THE IMPACT OF ENTITLEMENT PROGRAMS ON RURAL HEALTH
An Issue Paper Prepared by the National Rural Health Association-May 1995
The entitlement programs are among the most misunderstood parts of the federal budget. For example, many people are surprised to learn that the "welfare" everyone is so anxious to reform is only 1 percent of the federal budget. The correct name is the Family Support Program, of which the only eligible recipients are low-income families with children. The Commodity Credit Corporation, which provides income support to farm families, has a budget that is $500 million dollars more than the Aid to Families with Dependent Children "welfare" program.
WHAT ARE THE ENTITLEMENTS?
"The Largest Entitlement Programs," CRS Report for Congress, by Kenneth Cahill was released April 15, 1993. This report is a concise, six-page, objective description of the entitlement programs. In an effort to briefly summarize the report, the following data is presented.
Federal Outlays by Budget Enforcement Act Category-Fiscal Year 1993
(All percents are of the total mandatory and discretionary budget items.)
DEFINITION OF SOCIAL WELFARE PROGRAMS
There are two categories of social welfare programs.
NINETEEN LARGEST ENTITLEMENT PROGRAMS
Following are the 19 largest federal entitlement programs listed starting with the largest program (no. 1).
SICK PEOPLE ACCOUNT FOR MOST HEALTH CARE SPENDING
There is a dangerous myth in the United States that blames the increases in health care spending on the fact that because people have health insurance and are not wise consumers of care, they overuse services driving up the amounts spent on health care. In truth, numerous studies show that very sick people use most of the health resources and it is increases in the costs of these services-medical inflation-that is driving up health care costs, not individual behavior.
What does Medicaid Spending Buy?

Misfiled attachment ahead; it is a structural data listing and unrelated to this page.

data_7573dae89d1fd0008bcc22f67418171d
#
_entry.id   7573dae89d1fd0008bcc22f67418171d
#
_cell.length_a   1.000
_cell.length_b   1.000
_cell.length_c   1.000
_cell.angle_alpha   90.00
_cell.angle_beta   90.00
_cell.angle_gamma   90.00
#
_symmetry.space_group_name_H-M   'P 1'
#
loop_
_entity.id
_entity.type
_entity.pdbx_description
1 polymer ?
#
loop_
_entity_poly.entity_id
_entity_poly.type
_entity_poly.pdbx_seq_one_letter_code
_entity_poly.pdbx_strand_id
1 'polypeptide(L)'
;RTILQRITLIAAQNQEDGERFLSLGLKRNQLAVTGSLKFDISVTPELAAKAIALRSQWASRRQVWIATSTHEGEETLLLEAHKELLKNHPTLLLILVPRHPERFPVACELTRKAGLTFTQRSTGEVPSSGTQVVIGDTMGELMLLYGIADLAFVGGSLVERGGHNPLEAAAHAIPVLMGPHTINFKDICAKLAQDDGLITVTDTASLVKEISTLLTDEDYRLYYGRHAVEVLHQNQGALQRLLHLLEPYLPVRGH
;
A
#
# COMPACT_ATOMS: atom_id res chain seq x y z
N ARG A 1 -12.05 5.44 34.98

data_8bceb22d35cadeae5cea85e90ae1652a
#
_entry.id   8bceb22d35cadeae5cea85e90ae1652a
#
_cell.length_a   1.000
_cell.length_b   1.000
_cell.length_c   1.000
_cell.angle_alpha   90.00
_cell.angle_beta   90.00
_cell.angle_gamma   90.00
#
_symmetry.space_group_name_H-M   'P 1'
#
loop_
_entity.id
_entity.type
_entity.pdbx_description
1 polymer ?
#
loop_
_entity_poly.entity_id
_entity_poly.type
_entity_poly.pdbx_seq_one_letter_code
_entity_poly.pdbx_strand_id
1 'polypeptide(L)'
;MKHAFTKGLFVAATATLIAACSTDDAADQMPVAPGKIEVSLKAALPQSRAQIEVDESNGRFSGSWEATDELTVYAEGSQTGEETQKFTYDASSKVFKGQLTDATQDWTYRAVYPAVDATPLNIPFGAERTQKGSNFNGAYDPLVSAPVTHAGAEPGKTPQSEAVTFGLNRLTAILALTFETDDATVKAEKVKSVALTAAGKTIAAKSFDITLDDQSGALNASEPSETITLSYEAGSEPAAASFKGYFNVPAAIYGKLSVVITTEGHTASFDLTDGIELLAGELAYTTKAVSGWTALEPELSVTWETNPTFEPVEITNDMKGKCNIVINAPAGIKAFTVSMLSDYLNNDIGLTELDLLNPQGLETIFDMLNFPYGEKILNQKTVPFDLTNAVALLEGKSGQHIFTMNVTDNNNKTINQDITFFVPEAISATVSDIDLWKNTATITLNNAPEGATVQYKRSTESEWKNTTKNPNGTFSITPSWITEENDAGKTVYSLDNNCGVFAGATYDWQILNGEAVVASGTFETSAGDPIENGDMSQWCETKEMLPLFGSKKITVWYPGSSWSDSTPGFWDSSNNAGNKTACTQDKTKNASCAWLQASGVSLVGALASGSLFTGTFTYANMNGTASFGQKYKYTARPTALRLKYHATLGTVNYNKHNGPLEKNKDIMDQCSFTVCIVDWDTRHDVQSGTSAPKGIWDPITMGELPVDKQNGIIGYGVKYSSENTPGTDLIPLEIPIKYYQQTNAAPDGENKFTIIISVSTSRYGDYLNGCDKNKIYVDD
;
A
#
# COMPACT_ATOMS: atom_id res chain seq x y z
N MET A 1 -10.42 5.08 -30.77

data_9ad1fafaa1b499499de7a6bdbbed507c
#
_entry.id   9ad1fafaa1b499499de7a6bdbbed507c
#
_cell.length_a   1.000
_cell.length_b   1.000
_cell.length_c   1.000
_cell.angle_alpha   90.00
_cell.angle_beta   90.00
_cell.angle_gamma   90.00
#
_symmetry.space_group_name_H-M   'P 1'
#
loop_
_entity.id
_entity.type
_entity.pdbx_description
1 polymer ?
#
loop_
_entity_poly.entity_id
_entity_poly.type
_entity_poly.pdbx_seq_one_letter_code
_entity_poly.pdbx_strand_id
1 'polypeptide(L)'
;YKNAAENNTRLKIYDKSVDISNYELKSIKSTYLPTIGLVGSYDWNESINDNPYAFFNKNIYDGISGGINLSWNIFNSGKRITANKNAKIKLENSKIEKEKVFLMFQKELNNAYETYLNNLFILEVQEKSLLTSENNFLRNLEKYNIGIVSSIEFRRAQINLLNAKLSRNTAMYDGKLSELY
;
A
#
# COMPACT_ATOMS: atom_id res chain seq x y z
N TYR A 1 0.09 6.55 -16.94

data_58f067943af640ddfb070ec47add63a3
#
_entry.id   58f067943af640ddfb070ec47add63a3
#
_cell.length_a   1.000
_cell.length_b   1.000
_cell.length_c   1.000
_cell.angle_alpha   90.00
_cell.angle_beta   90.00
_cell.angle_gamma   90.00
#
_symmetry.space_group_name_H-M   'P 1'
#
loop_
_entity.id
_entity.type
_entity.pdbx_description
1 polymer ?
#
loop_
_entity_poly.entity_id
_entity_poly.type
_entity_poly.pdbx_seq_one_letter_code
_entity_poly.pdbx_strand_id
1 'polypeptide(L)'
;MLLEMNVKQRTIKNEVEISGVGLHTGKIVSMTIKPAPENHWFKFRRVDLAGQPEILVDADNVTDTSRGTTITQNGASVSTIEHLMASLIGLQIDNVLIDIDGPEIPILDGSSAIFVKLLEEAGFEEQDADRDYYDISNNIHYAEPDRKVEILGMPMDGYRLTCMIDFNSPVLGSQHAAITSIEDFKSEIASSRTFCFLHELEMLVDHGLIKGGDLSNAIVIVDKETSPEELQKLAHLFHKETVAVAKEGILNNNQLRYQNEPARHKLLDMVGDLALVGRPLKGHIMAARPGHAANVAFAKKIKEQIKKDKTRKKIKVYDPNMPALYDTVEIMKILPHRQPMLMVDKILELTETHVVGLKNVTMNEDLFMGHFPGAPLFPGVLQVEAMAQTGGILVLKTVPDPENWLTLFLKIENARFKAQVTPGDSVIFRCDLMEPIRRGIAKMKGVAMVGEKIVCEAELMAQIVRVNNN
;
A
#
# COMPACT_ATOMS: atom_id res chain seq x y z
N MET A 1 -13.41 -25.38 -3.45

A report published in Spring 1995 by the Kaiser Commission on the Future of Medicaid, Health Needs and Medicaid Financing, reported that although three-quarters of Medicaid recipients are low-income families and children, two-thirds of the spending is for the elderly and disabled. Following are examples of where Medicaid funds are going-the percentages listed total more than 100 because some recipients receive benefits from more than one category.
Fewer Than One-half of the Most Expensive Patients are Elderly
Another myth is that the elderly drive up the costs of the health care system and that we should limit or ration care to the elderly. The reality is that most health care spending is used by a very small part of the population-the seriously injured or very ill. Following are findings of a study conducted by the Agency for Health Care Policy and Research (AHCPR) that looks at 60 years of medical expenditures.
|Top 5% of Health Care Users||52%||43%||50%||58%|
|Next 45% of Users||41%||53%||46%||39%|
|Remaining 50% of Users||7%||4%||4%||3%|
* Source: Montheit, et al., Health Affairs, Spring 1993.
THE DISPROPORTIONATE IMPACT OF ENTITLEMENT CUTS ON RURAL COMMUNITIES
Any and all entitlement cuts will hurt rural communities for the following reasons.
Rural health care providers, especially hospitals, are more dependent on payments from entitlement programs than urban providers. It is common for rural hospitals to be dependent on Medicare for up to 70 percent of their incomes.
THE NATIONAL RURAL HEALTH ASSOCIATION POSITION ON ENTITLEMENTS
The National Rural Health Association will maintain a flexible position on entitlements so that it can negotiate within the current political climate. However, because of the disproportionate impact of any cutbacks in rural America, the association will respond quickly after even minor adjustments to the entitlement programs are proposed. Any slower response to entitlement legislation would not serve as advocacy for the association's membership.
Following are policy positions accepted by the National Rural Health Association.